Teck Resources Ltd. said Monday it had rejected an unsolicited takeover offer from Swiss mining giant Glencore that comes as the Vancouver-based miner is working toward its own restructuring.
Glencore has framed the offer as a merger that would benefit all shareholders, while its offer of 7.78 Glencore shares for each Teck Class B subordinate voting share represents a 20 per cent premium on the date of the offer.
“This is not a cash buyout. This is not a purchase, this is not a sale of Teck,” said Glencore chief executive Gary Nagle on a conference call Monday.
“This is a merger on a 76-24 ratio basis with a premium, where all shareholders will get to benefit in these fantastic synergies.”
In rejecting the offer, Teck said it wasn’t considering a sale at this time, that the timing was opportunistic as it has just started ramping up copper production at a major expansion project in Chile and that the deal spanning many countries has a high execution risk because of regulatory uncertainty.
Glencore has proposed taking on the whole of Teck and then splitting up the metals side of both companies along with parts of Glencore’s marketing business into one company, and the combined coal and some other related assets into another company.
Teck said it prefers its own plan, announced in February, that would similarly see it split up its metal and coal businesses into two companies.
“The special committee and board remain confident that the proposed separation into Teck Metals and Elk Valley Resources is in the best interests of Teck and all its stakeholders, is a much more compelling transaction and does not limit our optionality going forward,” said board chair Sheila Murray in a statement.
The Glencore deal would also expose Teck shareholders to a large thermal coal business and oil trading business that are contrary to Teck’s environmental commitments, said chief executive Jonathan Price.
In arguing for the deal, Glencore said it expects at least US$4.25 billion in post-tax synergy value, that Teck shareholders would be well positioned to seeing value creation, and that it has committed to having the head office of the metals company be based in Canada.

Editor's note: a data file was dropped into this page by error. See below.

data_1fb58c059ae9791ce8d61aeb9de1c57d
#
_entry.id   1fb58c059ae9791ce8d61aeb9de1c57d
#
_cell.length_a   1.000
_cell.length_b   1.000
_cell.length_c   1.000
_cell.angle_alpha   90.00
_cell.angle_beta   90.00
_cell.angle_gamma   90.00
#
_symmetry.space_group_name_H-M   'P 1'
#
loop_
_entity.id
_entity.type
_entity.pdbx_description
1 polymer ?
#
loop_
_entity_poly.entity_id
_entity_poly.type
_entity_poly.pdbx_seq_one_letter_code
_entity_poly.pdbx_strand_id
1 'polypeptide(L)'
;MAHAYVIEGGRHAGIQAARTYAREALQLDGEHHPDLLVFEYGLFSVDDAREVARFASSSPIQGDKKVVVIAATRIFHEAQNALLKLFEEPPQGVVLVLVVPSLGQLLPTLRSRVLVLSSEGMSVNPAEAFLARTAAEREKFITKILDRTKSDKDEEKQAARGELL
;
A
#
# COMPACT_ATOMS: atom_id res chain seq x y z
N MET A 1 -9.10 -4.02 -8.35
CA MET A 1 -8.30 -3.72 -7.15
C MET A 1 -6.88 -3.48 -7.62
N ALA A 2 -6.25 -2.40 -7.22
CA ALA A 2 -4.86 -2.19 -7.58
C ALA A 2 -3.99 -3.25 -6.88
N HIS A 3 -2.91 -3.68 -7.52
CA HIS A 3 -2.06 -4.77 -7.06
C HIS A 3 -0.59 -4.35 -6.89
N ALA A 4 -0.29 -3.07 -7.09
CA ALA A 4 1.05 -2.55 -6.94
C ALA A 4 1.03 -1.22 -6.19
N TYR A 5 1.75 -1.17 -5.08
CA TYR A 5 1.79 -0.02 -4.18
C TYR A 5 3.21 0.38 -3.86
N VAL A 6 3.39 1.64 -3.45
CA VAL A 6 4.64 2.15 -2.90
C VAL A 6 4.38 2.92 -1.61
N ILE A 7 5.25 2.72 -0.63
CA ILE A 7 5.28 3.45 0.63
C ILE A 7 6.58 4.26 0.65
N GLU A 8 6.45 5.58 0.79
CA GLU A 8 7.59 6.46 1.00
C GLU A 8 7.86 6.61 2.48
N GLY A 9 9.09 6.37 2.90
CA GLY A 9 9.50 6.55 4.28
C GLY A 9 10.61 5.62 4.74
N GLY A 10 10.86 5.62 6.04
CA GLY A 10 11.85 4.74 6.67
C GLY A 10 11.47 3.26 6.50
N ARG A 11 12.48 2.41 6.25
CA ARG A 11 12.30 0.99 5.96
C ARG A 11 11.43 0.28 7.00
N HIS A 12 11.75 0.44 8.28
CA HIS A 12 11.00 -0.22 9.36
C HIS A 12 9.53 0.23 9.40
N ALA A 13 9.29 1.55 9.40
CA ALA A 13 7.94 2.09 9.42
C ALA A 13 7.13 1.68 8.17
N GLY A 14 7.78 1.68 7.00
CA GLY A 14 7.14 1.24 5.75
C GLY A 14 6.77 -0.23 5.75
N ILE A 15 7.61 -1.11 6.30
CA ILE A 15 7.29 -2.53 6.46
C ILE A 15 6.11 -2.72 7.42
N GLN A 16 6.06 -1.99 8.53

Glencore said it had spoken with Teck’s board about a possible deal in the past but decided to take its offer public after being rebuffed.
Teck’s board said in its official letter rejecting the deal that it found the strategic logic for the proposed combination to be weak.
“Exposing our shareholders to your large thermal coal business would be value destructive and would drive away investors who cannot hold thermal coal assets,” the board said.
Teck said its recent divestment of its oilsands business had already attracted new investors, and Glencore’s plan to include its oil trading business in the combined metal business would go against the environmental concerns of current investors.
The purported synergies meanwhile appeared to be “ill-defined, potentially overstated and challenging to realize,” it said.
Teck’s concerns seem legitimate, and its own restructuring plan likely better for shareholders, said National Bank analyst Shane Nagle in a note.
“While Glencore’s proposal would result in a more immediate separation of the coal business, a straight split of the companies would likely result in more value destruction for current Teck shareholders than the proposed spin-out of Elk Valley Resources given increased jurisdictional risk as well as increased exposure to coal and oil.”
While the outcome of the deal is uncertain, investors have responded to the bid by boosting Teck’s Class B share price by $6.86, or 13.9 per cent to $56.21 as of midday trading on the Toronto Stock Exchange.